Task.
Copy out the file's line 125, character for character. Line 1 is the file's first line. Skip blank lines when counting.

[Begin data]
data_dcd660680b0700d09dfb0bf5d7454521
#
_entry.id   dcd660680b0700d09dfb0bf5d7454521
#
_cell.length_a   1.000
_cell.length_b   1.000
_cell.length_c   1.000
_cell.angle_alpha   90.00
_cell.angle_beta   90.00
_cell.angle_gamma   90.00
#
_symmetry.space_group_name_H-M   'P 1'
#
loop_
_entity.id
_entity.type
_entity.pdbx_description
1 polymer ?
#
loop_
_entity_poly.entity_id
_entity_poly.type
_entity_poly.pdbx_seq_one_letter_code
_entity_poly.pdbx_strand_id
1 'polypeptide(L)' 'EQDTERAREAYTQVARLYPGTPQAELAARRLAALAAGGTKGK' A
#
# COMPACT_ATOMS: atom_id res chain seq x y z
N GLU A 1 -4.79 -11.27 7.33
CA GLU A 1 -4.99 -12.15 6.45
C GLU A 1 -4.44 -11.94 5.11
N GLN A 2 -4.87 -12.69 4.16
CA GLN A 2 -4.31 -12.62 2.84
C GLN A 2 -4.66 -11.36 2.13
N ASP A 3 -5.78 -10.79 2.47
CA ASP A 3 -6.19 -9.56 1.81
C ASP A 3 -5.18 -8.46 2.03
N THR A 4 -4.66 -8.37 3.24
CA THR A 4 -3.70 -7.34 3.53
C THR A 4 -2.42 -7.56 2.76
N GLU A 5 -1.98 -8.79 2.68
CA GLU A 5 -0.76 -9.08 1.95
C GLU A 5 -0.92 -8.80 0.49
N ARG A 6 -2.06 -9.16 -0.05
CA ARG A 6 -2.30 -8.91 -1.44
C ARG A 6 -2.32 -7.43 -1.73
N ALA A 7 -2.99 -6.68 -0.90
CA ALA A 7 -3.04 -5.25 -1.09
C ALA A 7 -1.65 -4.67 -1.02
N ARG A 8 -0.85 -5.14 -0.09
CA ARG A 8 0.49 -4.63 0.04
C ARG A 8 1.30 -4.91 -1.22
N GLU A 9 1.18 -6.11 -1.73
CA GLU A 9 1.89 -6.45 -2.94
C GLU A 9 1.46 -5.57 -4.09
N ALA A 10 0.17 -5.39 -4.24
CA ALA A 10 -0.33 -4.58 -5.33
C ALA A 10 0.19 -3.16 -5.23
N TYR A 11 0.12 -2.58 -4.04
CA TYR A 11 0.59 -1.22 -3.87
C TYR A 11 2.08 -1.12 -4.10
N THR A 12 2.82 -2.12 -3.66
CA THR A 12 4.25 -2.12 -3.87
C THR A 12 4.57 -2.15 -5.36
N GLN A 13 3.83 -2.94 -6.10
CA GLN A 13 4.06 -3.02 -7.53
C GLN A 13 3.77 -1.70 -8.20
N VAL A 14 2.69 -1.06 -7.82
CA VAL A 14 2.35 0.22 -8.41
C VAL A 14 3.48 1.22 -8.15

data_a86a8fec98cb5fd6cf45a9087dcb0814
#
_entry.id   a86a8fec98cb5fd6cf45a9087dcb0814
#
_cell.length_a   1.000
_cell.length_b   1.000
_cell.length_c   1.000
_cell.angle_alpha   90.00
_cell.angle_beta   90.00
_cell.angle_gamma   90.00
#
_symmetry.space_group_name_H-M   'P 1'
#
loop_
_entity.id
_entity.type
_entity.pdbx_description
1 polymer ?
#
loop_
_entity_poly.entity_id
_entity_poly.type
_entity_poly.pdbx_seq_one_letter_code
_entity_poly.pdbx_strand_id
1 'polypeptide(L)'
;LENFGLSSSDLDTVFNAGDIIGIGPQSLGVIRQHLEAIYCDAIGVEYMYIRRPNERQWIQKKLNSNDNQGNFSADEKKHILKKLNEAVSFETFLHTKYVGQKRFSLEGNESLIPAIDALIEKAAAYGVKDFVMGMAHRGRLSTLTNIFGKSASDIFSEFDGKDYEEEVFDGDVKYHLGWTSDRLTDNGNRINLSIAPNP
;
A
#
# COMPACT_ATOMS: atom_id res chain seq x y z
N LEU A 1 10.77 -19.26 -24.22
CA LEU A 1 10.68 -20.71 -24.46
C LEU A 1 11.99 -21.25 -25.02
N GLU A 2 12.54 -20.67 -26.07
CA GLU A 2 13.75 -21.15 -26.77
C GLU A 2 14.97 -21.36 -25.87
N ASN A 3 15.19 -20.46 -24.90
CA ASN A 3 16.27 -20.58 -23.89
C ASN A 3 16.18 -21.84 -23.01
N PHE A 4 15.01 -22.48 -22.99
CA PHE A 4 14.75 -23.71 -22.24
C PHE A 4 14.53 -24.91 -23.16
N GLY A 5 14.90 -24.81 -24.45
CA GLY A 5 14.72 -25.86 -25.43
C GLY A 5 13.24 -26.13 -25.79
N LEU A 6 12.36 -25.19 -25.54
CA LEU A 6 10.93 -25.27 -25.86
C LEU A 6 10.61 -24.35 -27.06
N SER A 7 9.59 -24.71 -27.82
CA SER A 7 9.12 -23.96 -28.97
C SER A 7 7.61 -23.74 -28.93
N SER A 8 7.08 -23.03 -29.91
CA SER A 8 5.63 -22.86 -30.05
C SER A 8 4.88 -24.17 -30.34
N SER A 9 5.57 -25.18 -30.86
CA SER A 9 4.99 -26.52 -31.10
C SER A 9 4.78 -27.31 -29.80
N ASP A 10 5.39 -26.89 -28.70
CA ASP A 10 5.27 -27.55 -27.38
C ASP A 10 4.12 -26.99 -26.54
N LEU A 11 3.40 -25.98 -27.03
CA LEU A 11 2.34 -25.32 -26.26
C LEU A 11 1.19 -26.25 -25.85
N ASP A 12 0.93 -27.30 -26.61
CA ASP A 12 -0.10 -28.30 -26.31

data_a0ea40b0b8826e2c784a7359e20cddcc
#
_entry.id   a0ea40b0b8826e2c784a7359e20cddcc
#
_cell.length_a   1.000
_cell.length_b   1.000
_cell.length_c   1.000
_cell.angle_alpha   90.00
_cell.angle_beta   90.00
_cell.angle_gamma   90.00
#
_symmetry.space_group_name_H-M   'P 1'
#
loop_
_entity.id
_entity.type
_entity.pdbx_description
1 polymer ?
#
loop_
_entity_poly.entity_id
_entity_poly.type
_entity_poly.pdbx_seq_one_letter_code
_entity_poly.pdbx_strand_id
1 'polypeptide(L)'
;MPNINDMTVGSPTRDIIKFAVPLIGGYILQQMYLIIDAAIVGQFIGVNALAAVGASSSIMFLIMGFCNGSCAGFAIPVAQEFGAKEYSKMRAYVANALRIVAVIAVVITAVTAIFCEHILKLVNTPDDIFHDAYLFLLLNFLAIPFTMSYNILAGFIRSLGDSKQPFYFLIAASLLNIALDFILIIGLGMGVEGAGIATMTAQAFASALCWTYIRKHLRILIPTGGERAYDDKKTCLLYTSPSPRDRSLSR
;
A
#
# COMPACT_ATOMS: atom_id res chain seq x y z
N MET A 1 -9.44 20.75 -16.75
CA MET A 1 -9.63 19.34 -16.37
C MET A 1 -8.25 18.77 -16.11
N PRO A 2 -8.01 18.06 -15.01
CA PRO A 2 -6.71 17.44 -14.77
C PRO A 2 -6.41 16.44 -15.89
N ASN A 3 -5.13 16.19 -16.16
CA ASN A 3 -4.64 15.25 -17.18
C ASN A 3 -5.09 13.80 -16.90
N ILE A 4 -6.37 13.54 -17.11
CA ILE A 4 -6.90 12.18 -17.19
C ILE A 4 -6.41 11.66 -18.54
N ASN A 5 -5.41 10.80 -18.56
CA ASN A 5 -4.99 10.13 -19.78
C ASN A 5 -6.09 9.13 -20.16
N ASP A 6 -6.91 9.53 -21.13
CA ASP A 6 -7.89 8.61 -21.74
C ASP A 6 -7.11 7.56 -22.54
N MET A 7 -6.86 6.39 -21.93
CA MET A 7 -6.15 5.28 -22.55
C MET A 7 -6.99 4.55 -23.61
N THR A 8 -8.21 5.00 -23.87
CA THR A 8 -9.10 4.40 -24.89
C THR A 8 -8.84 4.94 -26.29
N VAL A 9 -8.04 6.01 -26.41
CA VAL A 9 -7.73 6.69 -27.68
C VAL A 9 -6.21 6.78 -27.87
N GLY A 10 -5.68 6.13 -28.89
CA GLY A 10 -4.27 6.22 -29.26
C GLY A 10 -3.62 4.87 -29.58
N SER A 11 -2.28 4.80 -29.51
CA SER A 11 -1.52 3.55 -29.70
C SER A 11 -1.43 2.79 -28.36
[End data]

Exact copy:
CA SER A 9 4.99 -26.52 -31.10